Conspicuously, the ODOT narratives about its culpability for the destruction of Albina are generally confined to looking just at current right of way of the I-5 freeway. But in fact, its role in demolishing the Albina neighborhood began more than a decade earlier, with the construction of the Highway 99W/Interstate Avenue extension, and continued for more than a decade later—with the construction of the Fremont Bridge and ramps, which further devastated the Albina community (and which is conveniently left out of ODOT project maps—more about that in an upcoming City Observatory commentary).
But in 1950, to speed the flow of traffic in and through Portland, the State Highway Department (the more accurately named predecessor of today’s ODOT), condemned and demolished a strip of houses along the Willamette River for an mile-long highway project.
In 1950, the project cost $3,500,000. Inflated by the Engineering News Record’s Construction Cost Index, that’s a project that would cost over $80 million today.
Prior to 1950, the dense neighborhood of Albina ran downhill from NE Grand and Union Avenues all the way to the Willamette River. The neighborhood was a dense network of gridded residential streets, and its two Census Tracts (22 & 23) had more than 14,000 residents. By the time of the 1960 Census, the neighborhood’s population had declined by more than a third, to a little over 9,000. The construction of Interstate Avenue (Highway 99W), an extension of Harbor Drive was just the first of a series of project that systematically demolished most of the housing in the Albina neighborhood. In 1960, the city cleared away housing next to Interstate Avenue in part for the new Memorial Coliseum, but mostly to provide for a swath of surface parking lots around the new arena.
The result of ODOT’s highway construction was to obliterate much of Albina, and to isolate the remaining parts of the neighborhood. Predictably, the neighborhood’s population collapsed between 1950 and 1970, as the area was given over to the automobile.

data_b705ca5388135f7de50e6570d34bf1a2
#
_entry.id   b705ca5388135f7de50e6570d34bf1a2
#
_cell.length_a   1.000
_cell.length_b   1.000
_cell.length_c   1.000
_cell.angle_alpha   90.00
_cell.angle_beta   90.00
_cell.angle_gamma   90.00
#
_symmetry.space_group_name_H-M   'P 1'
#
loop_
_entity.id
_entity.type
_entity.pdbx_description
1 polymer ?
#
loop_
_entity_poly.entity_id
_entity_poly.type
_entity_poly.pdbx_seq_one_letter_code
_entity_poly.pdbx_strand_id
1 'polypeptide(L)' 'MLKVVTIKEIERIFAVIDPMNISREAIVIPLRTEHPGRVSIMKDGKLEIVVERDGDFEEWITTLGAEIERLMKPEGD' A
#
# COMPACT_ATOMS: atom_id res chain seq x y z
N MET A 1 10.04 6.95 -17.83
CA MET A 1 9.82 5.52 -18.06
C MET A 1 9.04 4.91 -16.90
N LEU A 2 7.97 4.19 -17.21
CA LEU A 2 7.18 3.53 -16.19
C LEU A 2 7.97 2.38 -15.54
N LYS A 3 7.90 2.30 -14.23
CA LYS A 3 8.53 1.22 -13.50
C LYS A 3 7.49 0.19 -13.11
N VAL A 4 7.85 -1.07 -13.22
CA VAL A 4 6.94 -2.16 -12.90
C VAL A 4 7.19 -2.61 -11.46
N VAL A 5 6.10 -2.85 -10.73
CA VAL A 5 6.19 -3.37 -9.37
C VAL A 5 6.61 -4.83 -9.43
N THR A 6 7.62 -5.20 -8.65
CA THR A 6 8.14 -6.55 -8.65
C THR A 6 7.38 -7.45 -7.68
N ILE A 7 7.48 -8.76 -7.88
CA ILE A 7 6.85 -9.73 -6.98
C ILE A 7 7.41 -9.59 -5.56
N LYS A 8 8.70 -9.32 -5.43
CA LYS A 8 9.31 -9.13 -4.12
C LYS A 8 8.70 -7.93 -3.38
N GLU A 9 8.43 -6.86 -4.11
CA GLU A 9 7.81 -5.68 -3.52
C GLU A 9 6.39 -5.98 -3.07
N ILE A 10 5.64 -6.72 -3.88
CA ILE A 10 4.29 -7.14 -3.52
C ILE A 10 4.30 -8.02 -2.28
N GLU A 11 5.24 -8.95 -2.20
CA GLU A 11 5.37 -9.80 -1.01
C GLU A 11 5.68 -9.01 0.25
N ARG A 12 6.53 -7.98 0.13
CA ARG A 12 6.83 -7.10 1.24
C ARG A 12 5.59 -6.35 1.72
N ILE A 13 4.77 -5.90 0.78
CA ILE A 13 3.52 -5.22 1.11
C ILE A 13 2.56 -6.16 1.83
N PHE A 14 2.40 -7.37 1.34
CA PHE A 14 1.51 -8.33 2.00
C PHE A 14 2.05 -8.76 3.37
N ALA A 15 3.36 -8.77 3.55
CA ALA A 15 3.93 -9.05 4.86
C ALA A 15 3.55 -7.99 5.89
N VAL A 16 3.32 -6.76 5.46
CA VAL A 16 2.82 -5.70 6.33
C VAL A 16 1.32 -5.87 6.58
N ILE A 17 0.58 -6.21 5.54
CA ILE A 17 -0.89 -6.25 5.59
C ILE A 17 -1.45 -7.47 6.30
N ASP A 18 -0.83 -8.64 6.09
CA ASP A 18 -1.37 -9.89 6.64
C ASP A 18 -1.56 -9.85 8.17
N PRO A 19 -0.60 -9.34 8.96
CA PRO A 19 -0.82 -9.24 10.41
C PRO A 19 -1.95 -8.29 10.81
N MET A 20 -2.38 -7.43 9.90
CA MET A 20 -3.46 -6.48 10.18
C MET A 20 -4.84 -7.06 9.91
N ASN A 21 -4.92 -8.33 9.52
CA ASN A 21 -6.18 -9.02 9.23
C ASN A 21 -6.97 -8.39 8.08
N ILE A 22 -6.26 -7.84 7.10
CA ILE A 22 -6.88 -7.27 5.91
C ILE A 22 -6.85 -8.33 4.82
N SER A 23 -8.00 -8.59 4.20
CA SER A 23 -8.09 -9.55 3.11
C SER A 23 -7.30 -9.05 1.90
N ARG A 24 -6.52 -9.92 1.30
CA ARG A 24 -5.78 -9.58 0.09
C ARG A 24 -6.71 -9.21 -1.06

The real problem with the Rose Quarter freeway is not so much that the project increases the freeway’s footprint—which it does, in ways that ODOT has actively concealed—but rather that by adding additional road capacity, the I-5 Rose Quarter freeway widening project injects even more vehicles into this car-dominated environment. The local neighborhood association, has come to exactly that conclusion, and they’re correct: The Eliot Neighborhood Association’s land use chair has written:
The only real change the project would make to the surrounding area would be widening the highway, a car-capacity increase that will barely change travel times through the area. It would also serve to put more cars into our local street network, which has led to renderings showing even wider streets through the area than we have now. This would increase road noise and reduce the value of land around the project area.
* Editor’s Note: The originally published version of this story incorrectly claimed that ODOT’s Rose Quarter analysis had not acknowledged the destruction of housing by the construction of Interstate Avenue in the early 1950s. In fact, one table contained in the project’s environmental justice section concedes that this project demolished at least 80 homes. Thanks to a regular reader who pointed this out. City Observatory regrets this error.